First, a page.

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IAN DUNLOP. Climate Policy: Predatory delay destroys prosperity, threatens survival.

As the debacle of Australian climate and energy policy unfolded over the last three decades, the continuing bleat from peak industry bodies, such as the BCA, MCA and APPEA, has been the need for policy certainty and consistency. Notwithstanding the fact … Continue reading

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BRUCE THOM. Climate change adaptation: perspectives from canada and england

Australia can learn lessons from other countries who take very seriously the importance of addressing now the various complex challenges of climate change impacts on environmental assets and the lifestyles and livelihoods of citizens. We have no national plan to … Continue reading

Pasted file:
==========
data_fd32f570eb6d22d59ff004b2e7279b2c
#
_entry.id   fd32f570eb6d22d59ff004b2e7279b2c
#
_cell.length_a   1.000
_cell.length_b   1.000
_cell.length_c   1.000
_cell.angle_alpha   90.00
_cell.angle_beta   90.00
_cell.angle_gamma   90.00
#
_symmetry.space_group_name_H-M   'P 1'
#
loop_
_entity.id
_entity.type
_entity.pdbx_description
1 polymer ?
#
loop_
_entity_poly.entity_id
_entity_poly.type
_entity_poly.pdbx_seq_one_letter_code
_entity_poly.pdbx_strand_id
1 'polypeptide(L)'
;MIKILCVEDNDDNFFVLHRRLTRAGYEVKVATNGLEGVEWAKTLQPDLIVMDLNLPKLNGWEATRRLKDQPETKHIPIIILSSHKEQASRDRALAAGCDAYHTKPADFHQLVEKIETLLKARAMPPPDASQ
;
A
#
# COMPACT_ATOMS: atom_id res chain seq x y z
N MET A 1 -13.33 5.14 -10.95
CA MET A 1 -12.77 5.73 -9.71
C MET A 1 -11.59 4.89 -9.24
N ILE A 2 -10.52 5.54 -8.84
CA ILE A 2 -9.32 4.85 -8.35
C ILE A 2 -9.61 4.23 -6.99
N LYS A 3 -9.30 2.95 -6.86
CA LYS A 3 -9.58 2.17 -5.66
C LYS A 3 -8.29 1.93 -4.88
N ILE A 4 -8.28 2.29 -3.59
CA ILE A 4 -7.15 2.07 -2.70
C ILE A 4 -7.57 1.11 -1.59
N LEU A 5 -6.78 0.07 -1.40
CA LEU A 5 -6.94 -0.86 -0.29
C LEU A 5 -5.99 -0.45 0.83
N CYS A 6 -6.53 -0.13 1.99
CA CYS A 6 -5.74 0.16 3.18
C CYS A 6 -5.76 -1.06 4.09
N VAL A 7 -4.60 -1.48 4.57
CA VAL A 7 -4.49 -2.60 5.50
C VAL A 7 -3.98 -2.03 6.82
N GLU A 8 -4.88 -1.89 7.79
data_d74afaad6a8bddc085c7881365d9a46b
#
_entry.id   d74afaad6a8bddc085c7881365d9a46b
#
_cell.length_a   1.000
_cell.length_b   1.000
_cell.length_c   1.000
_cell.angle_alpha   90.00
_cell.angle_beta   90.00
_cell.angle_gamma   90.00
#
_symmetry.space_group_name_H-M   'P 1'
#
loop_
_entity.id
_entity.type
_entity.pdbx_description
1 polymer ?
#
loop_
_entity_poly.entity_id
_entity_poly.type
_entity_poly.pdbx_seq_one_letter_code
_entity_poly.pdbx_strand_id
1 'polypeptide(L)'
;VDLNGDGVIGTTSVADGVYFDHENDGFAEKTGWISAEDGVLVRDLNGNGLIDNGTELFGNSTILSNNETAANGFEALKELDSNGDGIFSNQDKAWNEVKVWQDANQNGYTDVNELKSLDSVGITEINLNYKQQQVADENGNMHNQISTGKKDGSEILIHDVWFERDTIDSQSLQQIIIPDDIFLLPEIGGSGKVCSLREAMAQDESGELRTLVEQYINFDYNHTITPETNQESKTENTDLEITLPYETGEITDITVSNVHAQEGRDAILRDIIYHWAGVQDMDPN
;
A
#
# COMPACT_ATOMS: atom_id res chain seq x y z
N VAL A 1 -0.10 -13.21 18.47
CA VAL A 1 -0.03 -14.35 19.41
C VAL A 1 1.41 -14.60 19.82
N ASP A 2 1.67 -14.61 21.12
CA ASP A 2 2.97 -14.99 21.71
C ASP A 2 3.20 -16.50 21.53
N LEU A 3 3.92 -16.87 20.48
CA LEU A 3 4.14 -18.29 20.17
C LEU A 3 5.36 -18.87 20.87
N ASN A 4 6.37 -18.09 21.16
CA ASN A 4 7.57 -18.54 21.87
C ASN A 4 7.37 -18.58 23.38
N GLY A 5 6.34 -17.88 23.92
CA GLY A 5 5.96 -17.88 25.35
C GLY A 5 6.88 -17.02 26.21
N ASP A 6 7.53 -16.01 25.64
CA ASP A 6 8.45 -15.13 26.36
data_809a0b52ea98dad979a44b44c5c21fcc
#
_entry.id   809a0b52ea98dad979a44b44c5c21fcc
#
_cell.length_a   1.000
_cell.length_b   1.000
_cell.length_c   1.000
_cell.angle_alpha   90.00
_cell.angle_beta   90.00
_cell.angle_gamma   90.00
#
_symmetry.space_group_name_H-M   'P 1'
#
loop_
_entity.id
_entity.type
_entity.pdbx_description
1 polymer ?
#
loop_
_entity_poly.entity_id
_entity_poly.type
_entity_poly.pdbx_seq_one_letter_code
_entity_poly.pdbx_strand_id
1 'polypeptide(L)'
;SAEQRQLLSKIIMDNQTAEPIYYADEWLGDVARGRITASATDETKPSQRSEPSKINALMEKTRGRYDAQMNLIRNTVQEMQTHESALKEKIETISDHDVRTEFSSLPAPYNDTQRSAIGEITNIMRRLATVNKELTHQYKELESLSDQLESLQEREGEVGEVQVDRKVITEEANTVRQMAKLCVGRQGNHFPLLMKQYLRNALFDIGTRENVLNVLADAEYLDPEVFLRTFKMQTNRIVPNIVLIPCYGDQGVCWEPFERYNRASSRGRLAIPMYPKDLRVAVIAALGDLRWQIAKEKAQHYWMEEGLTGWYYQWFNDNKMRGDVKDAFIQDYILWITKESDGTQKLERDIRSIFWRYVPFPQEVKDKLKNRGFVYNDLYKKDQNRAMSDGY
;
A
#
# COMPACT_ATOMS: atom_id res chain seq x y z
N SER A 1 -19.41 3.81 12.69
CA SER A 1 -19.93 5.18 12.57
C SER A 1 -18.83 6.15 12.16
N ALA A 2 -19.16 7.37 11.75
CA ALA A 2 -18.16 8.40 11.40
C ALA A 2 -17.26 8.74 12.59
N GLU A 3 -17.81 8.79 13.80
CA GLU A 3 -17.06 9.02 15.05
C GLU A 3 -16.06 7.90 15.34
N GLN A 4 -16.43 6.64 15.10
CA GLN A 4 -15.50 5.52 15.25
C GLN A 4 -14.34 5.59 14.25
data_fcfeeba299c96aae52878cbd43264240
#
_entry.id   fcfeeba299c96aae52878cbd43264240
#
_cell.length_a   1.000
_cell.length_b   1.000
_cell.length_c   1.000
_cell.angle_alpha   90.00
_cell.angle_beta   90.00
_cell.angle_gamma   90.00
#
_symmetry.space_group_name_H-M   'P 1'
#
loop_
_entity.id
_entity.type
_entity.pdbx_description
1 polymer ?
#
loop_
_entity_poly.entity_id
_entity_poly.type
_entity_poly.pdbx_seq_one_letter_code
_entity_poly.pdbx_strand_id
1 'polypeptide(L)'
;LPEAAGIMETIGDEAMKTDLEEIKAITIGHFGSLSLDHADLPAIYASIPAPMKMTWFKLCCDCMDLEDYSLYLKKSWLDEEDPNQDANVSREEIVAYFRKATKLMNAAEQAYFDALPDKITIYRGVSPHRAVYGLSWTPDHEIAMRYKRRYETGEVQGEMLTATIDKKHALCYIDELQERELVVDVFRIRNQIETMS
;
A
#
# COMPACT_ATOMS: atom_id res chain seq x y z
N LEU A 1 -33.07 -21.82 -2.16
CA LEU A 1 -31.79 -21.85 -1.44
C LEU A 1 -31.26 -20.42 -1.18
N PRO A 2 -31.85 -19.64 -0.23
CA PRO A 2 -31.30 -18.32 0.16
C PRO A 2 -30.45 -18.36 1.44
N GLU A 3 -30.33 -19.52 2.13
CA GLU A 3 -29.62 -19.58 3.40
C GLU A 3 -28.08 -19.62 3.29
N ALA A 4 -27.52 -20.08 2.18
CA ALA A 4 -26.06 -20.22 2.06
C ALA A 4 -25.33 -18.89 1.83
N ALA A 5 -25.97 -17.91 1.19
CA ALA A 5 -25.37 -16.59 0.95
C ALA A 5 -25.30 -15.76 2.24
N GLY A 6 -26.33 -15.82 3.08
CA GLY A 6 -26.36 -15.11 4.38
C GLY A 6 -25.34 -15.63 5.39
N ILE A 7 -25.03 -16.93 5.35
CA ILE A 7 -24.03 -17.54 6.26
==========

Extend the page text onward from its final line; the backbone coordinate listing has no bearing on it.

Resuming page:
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PETER SAINSBURY. Sunday environmental round up, 31 March 2019

Gas producers slow down climate action in WA, miners meet ministers in NSW almost weekly, cement producers (allegedly) resist the use of fly ash in concrete production in Australia, and big banks, particularly in the USA, continue to invest trillions … Continue reading

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DANNY DAVIS. Super power: why the future of Australian capitalism is now in Greg Combet’s hands (The Conversation).

Right now Greg Combet is arguably the most powerful man in Australia. Earlier this month the former trade unionist and federal politician declared his intention to transform Australian business. His radical idea: to promote the concept of “long-term value”.

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GRAHAM HUNTER. A nation-wide approach to Climate Change is possible.

Under the Paris Climate Agreement, all countries acknowledged that the total of their current targets for reducing the emissions of greenhouse gases was insufficient to avoid dangerous climate change. They agreed to enhance the targets progressively. Developed countries are to … Continue reading